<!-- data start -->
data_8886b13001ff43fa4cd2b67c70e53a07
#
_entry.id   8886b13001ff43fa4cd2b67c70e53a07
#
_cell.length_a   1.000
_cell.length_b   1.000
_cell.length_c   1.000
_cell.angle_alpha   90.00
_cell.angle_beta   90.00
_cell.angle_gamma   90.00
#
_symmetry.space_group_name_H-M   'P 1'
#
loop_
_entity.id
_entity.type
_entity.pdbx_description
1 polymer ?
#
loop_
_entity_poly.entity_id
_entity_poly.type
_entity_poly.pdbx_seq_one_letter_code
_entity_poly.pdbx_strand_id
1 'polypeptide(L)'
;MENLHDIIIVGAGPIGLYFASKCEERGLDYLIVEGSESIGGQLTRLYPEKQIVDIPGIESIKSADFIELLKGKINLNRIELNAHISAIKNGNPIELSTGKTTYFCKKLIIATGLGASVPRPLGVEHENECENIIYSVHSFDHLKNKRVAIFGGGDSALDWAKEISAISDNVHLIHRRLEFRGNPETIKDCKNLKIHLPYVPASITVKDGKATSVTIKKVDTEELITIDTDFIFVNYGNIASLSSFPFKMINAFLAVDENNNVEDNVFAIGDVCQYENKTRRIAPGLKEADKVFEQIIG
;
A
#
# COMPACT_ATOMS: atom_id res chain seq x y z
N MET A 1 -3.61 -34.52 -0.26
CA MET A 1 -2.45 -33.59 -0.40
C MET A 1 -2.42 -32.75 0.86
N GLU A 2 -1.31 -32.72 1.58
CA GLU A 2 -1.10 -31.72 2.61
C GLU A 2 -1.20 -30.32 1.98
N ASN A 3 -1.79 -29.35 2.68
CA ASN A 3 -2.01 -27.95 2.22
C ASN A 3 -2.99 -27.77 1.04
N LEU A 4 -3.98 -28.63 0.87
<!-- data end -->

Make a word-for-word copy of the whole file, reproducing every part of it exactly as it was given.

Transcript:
data_8886b13001ff43fa4cd2b67c70e53a07
#
_entry.id   8886b13001ff43fa4cd2b67c70e53a07
#
_cell.length_a   1.000
_cell.length_b   1.000
_cell.length_c   1.000
_cell.angle_alpha   90.00
_cell.angle_beta   90.00
_cell.angle_gamma   90.00
#
_symmetry.space_group_name_H-M   'P 1'
#
loop_
_entity.id
_entity.type
_entity.pdbx_description
1 polymer ?
#
loop_
_entity_poly.entity_id
_entity_poly.type
_entity_poly.pdbx_seq_one_letter_code
_entity_poly.pdbx_strand_id
1 'polypeptide(L)'
;MENLHDIIIVGAGPIGLYFASKCEERGLDYLIVEGSESIGGQLTRLYPEKQIVDIPGIESIKSADFIELLKGKINLNRIELNAHISAIKNGNPIELSTGKTTYFCKKLIIATGLGASVPRPLGVEHENECENIIYSVHSFDHLKNKRVAIFGGGDSALDWAKEISAISDNVHLIHRRLEFRGNPETIKDCKNLKIHLPYVPASITVKDGKATSVTIKKVDTEELITIDTDFIFVNYGNIASLSSFPFKMINAFLAVDENNNVEDNVFAIGDVCQYENKTRRIAPGLKEADKVFEQIIG
;
A
#
# COMPACT_ATOMS: atom_id res chain seq x y z
N MET A 1 -3.61 -34.52 -0.26
CA MET A 1 -2.45 -33.59 -0.40
C MET A 1 -2.42 -32.75 0.86
N GLU A 2 -1.31 -32.72 1.58
CA GLU A 2 -1.10 -31.72 2.61
C GLU A 2 -1.20 -30.32 1.98
N ASN A 3 -1.79 -29.35 2.68
CA ASN A 3 -2.01 -27.95 2.22
C ASN A 3 -2.99 -27.77 1.04
N LEU A 4 -3.98 -28.63 0.87